How My Mum Tracy Beaker captured the hearts of 90s kids
Kids' TV heroine Tracy Beaker has made a triumphant return to the BBC, but My Mum Tracy Beaker's success isn't all 90s nostalgia. The original show's underlying issues of social mobility, sexuality and class have been brought to the surface in this reboot
Last month, the CBBC channel launched a reboot of their naughtiest noughties character: Tracy Beaker, and the viewing public ate it up. My Mum Tracy Beaker is a three-part drama based on the book by Jaqueline Wilson. Launching on Valentine’s weekend, it racked up an impressive 2.1 million streams and counting. "These viewing figures are extraordinary,” Patricia Hidalgo, director of children’s and education programmes at BBC, told the Metro.
It seems lots of you tuned in to check up on your favourite bolshie heroine. So what was the pull? It’s surely not lockdown boredom alone.
For the uninitiated, the original series – The Story of Tracy Beaker – centred on the eponymous fiery kid and her various escapades at a children’s care home. We followed her as she navigated the challenges of growing up in care, through numerous fostering breakdowns and the heartbreak of fantasizing that her mum, supposedly a Hollywood superstar, would one day whisk her away.
Inequality was inherent in the premise (the home in which Tracy is housed is nicknamed the “dumping ground”), but it’s hard to recall any obvious references to inequality in the initial programme; social injustice wasn’t its focus. This time around with My Mum Tracy Beaker, the writers haven’t shied from class commentary.
We meet Tracy living on a council estate with her ten-year-old daughter, Jess. Despite having her own book published, Tracy juggles three jobs to make ends meet. The storyline unfolds as Tracy becomes romantically involved with her old friend Sean Godfrey, who’s now a famous footballer. He spoils her, flashes his wealth and even buys her a pink Cadillac – a nice nod to the original story.
Class also comes up in Tracy’s lifelong rivalry with Justine Littlewood, her chief antagonist in the original series. While Tracy is happy, yet undoubtedly struggling, in her council flat, Justine boasts about her first-class honours degree and successful business, true to character. The themes of wealth inequality run deeper when we learn that Jess’s friend, Tyrone, misses out on opportunities due to his mum selling his possessions.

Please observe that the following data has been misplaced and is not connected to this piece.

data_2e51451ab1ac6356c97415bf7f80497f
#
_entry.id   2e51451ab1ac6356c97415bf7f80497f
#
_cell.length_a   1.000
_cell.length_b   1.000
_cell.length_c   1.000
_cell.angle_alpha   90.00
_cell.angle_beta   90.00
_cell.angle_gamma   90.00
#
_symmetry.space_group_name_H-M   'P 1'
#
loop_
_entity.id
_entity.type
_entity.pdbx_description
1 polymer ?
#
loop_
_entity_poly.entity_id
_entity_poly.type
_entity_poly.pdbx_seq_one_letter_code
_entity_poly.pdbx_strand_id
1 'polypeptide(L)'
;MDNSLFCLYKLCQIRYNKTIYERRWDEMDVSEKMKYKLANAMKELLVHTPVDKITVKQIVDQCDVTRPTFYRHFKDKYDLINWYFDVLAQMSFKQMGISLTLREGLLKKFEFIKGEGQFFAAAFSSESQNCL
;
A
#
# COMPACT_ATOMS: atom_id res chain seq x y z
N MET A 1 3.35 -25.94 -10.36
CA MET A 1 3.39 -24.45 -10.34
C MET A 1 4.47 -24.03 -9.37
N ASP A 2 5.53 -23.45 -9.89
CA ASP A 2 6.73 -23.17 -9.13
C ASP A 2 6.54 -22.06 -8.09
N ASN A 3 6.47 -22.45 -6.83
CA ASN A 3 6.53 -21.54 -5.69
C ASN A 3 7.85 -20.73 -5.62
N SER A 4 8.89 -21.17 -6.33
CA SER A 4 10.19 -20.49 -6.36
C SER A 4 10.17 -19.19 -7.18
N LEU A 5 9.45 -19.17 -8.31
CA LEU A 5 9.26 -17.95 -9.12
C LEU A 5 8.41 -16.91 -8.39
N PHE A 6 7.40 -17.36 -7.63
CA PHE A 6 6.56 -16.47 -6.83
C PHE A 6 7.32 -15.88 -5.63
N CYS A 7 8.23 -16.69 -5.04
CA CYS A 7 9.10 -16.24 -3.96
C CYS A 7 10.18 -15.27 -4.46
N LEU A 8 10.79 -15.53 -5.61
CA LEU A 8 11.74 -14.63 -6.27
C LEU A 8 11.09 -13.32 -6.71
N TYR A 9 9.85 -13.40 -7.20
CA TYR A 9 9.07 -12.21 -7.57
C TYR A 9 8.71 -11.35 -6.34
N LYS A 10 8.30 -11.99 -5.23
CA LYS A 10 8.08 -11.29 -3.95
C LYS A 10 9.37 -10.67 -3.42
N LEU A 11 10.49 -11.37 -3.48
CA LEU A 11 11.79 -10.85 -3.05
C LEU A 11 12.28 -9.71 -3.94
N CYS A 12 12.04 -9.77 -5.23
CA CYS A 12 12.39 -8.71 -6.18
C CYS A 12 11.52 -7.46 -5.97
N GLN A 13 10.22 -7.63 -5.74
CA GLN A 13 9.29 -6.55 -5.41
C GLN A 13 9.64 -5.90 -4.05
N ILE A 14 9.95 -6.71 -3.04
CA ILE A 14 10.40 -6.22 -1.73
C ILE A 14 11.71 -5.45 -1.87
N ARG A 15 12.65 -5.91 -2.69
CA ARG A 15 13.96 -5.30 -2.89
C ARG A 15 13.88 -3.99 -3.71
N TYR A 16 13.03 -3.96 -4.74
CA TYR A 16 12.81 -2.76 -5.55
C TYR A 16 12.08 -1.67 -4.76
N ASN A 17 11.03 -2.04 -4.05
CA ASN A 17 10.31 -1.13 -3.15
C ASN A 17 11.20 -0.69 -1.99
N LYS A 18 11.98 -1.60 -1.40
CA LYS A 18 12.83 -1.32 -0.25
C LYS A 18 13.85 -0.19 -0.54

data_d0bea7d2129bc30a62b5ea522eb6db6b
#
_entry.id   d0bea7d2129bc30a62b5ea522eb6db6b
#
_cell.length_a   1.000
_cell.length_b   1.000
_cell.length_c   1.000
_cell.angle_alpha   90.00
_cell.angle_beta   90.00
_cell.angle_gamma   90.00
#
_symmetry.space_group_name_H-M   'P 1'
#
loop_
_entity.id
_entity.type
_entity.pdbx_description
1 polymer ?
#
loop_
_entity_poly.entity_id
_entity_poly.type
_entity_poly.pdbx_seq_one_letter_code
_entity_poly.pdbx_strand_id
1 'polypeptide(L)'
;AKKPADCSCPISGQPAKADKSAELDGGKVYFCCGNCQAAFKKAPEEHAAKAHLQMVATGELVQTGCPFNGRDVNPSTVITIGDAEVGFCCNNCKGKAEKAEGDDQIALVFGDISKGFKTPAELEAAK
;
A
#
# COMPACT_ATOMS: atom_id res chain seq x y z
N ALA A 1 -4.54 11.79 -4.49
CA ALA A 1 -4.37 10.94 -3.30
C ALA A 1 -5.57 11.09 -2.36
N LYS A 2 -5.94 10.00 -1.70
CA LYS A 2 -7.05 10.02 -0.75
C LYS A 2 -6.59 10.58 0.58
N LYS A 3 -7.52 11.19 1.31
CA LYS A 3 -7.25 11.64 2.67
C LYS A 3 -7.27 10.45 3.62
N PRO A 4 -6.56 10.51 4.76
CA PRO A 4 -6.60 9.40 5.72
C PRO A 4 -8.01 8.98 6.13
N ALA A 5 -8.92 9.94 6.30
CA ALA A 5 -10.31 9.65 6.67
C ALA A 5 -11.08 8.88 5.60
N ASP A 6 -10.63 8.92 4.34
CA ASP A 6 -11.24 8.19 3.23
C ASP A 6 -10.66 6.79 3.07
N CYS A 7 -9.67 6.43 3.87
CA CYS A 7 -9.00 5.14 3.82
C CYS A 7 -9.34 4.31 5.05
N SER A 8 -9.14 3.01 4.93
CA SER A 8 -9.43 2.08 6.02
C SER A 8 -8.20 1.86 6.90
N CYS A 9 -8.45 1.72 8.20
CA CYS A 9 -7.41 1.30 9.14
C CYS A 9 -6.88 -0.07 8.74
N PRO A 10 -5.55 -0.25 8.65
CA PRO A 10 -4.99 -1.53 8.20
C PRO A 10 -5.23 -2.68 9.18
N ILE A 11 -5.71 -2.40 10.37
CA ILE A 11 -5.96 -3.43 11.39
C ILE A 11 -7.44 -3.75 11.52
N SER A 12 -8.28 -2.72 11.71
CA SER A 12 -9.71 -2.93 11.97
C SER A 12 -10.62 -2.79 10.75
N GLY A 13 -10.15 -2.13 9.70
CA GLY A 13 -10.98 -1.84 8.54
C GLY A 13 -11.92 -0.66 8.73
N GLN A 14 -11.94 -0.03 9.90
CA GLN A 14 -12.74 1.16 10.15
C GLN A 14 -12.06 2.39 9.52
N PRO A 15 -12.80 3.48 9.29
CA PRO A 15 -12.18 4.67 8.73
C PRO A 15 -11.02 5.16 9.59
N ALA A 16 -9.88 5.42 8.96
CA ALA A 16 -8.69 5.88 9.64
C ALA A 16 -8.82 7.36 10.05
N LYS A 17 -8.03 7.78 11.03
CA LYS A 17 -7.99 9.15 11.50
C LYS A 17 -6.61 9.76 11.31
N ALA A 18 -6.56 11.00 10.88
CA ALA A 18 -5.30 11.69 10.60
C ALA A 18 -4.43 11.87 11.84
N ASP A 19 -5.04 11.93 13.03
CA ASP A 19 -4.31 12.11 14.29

The new series seems to respond to the criticism from care leavers who say at worst, the original books and program glamourised growing up in care and at best, the issues were oversimplified – even for a young audience. One such care leaver, Ashley Cameron, one-time researcher for former Scottish Labour leader Kezia Dugdale MSP, summed it up well in a 2018 tweet: “The amount of times I was asked ‘is your life like Tracy Beaker?’ was infuriating.” Then again, others claim Tracy’s circumstances in the new series are yet another missed opportunity to demonstrate a different path for care leavers.
It’s not just a thoughtful foregrounding of Tracy’s class that gives the new show resonance, though. There’s a definite thread of feminism throughout, despite the pitting of Tracy and Justine against one another (it seems fresh perspectives can’t solve 20 years of resentment.) Tracy constantly reiterates that the right men are wonderful extras, ultimately demonstrating that she’d rather be alone than settle for poor treatment. Of course, this isn’t groundbreaking feminism – but it is a positive message for younger viewers all the same.
Other topics that seem wildly out of the realm of children’s TV include Justine’s inferred fertility issues and the candid display of Tracy’s depression. The original series, too, touched on many boundary-breaking topics within kids’ TV such as anger issues, grief and disability. The progression to today’s issues seems natural and refreshing all the same.
The highlight of the series is undoubtedly the celebration of Tracy’s adoptive mum, Cam, and the decision to celebrate her true sexuality, which was hidden in the original show. Wilson herself has stated she always intended for Cam to be gay. A fact that would have been unimaginable for the original series to explore in the shadow of Section 28. When Cam gets to marry the woman of her dreams, it’s an understatement to say it’s an emotional watch. Queer love is rarely shown on TV, not least on TV aimed at children. This display of affection, kissing and all, is wonderful to witness.
My Mum Tracy Beaker’s progressive stance on class, gender and sexuality has not been at the expense of its nostalgic charms. Gone are Nick Sharrat’s colourful illustrations and the show’s goofy wobble-board sound-effects during scene transitions, but there’s still something magic about this series. The pleasure of watching these three episodes is like the joy of checking in with an old friend, safe in the knowledge they’re safe, well and happy.
My Mum Tracy Beaker is available to stream on iPlayer